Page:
Education secretary hits out at architects' fees - again
Schools secretary Michael Gove has again accused architects involved in the multi-billion Building Schools for the Future (BSF) programme of squandering tax payers’ cash
Gove, who prior to his ministerial appointment in the new coalition government said the profession was ‘creaming off cash’ under the £55 million BSF programme, has now claimed money should be spent more efficiently on ‘front-line services’ and ‘not on consultants, architects or bureaucracy’.
The outburst came during the Queen’s Speech debate on education yesterday (2 June - see Hansard) and has provoked a stinging response from the RIBA.
President Ruth Reed said: ‘We appreciate the new coalition Government has a different approach to schools and we are operating under financially constrained time.
‘Purporting a myth that architects were part of the problem is missing the real point’
‘But purporting a myth that architects were part of the problem is missing the real point – architects have made a key contribution towards making schools a better environment for learners. It is the system that created waste, not those that delivered to it.’
She added: ‘This is not to say that Building Schools for the Future has not wasted money; the method for procuring the buildings is inefficient and takes too long. The waste in time and cash is not down to architects, but down to a system that creates unnecessary cost by forcing competing contractors to create three designs, two of which are cast aside when the winner is selected.’
Jonathan Herbert of Bond Bryan agreed: ‘Ruth Reed is correct; BSF work does not guarantee a profit and we are all forced to play by the rules it imposes. Michael Gove is also correct that the BSF programme is longwinded and wasteful.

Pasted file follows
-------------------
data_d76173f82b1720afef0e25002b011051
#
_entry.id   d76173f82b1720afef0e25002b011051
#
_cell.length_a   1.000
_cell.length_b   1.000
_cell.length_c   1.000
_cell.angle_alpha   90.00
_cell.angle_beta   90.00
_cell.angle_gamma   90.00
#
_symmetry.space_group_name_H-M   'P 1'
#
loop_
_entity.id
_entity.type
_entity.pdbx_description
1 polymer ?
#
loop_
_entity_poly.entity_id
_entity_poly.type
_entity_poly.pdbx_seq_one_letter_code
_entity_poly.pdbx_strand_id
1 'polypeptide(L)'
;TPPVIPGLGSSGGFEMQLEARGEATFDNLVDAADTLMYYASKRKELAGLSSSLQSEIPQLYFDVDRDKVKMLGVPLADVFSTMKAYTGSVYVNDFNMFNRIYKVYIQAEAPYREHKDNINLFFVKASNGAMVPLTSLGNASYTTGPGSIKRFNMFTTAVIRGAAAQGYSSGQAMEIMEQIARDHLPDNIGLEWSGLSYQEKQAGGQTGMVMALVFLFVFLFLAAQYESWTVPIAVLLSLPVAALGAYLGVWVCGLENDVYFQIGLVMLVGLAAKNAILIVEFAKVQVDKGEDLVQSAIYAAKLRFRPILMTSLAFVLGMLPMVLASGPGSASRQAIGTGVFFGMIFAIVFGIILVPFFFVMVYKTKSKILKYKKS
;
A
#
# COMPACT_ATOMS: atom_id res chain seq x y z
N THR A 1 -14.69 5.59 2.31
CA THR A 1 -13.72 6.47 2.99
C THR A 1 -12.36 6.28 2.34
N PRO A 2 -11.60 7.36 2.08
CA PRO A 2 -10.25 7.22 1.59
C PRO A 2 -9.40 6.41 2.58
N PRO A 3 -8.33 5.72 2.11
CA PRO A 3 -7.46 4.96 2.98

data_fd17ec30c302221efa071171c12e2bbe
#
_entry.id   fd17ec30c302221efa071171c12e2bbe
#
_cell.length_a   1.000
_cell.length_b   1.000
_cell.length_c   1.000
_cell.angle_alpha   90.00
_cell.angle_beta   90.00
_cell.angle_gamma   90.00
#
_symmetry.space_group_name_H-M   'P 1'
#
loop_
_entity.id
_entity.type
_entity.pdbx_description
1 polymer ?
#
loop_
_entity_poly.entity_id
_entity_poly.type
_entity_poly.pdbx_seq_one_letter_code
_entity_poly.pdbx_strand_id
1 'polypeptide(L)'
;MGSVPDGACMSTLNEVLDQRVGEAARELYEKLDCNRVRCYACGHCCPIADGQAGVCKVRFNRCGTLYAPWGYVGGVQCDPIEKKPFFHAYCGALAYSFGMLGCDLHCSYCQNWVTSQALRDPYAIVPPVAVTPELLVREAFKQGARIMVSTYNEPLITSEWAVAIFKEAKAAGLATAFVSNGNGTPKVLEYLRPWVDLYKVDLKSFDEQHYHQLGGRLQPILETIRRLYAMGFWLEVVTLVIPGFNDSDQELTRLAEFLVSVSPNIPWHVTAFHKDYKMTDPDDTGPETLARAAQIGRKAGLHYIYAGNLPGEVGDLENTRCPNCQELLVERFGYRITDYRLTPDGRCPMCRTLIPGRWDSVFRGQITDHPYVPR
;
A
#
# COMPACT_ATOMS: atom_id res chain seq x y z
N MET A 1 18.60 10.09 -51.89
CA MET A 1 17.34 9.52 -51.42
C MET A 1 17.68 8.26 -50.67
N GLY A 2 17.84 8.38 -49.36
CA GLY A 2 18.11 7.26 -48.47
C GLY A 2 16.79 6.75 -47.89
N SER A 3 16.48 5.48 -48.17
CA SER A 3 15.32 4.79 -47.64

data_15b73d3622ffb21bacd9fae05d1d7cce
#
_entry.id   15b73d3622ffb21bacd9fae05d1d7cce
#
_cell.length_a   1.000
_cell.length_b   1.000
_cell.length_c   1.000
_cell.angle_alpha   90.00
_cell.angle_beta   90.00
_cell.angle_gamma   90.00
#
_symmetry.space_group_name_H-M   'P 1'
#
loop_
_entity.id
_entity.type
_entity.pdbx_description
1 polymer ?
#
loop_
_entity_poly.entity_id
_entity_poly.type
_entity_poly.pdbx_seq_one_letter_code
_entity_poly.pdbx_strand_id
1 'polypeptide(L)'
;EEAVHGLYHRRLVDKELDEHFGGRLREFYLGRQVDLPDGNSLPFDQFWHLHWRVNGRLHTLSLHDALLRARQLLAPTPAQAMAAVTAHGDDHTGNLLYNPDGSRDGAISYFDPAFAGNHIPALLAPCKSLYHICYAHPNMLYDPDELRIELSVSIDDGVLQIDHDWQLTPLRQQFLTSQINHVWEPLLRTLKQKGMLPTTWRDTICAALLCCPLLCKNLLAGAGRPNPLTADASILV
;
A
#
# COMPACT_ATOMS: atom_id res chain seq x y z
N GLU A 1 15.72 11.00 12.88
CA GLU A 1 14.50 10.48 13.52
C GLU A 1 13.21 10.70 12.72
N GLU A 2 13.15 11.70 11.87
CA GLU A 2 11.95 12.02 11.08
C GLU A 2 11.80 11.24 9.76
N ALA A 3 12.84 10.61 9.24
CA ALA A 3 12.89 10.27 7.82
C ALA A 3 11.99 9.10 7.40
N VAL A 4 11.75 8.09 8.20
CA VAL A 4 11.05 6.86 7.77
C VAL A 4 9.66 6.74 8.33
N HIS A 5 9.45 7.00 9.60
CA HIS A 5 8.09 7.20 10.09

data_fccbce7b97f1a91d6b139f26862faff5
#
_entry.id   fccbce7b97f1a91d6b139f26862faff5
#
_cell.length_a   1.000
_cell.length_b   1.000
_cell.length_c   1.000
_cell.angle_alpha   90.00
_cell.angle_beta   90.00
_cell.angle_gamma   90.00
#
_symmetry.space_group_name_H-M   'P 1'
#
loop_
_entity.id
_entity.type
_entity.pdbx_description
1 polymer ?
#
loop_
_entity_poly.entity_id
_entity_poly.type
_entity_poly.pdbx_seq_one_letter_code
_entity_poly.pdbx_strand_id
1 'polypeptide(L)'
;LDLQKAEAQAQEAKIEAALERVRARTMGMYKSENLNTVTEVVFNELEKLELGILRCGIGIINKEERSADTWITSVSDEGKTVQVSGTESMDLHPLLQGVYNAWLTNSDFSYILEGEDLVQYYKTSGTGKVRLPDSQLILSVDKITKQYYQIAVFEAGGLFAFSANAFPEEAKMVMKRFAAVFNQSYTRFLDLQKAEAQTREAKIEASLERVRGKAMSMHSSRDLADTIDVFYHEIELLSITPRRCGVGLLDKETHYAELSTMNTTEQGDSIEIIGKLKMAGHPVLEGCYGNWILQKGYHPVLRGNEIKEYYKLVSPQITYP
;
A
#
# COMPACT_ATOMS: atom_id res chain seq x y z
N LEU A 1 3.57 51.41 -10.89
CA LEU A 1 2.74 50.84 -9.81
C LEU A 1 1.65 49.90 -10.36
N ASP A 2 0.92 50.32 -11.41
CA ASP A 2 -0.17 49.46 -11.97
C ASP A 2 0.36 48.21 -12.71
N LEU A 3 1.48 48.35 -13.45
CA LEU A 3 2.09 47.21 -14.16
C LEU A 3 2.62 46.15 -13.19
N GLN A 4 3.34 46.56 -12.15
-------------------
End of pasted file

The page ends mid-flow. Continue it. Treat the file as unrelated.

‘Bidding for work actually costs contractors a small fortune; architects lose money engaging in the same bidding processes over many months hoping for the reward of a commission. As BSF is one of the few shows in town everyone in the construction industry goes along with it. If Michael Gove wants to know how to procure schools efficiently and how architects can add serious value to learning environments, I can be with him in two and a half hours.’
Hansard transcript - 2 June 2010
Michael Gove: We will seek to deliver at every stage. I am delighted that the hon. Gentleman is in his place and that I had the opportunity to visit two superb schools in his constituency, including Madeley school, which has recently been rebuilt. I know that Building Schools for the Future makes a distinguished contribution to ensuring that we renovate and refurbish the schools estate, but I have concerns that under my predecessor the programme was not allocating resources to the front line in the most efficient way. It is critical that we ensure that taxpayers’ money is spent on the front line improving education, and not on consultants, architects or bureaucracy. I am sure the hon. Gentleman will agree that we all have a duty to ensure that money goes to the front line, and I am sure that the right hon. Member for Morley and Outwood will agree that we should congratulate the Chancellor and the Treasury on the agreement that was reached in the spending round just concluded. For the remainder of this financial year, we will guarantee that there will be no cuts in front-line funding for schools, Sure Start and sixth forms. I hope that both sides of the House approve of that.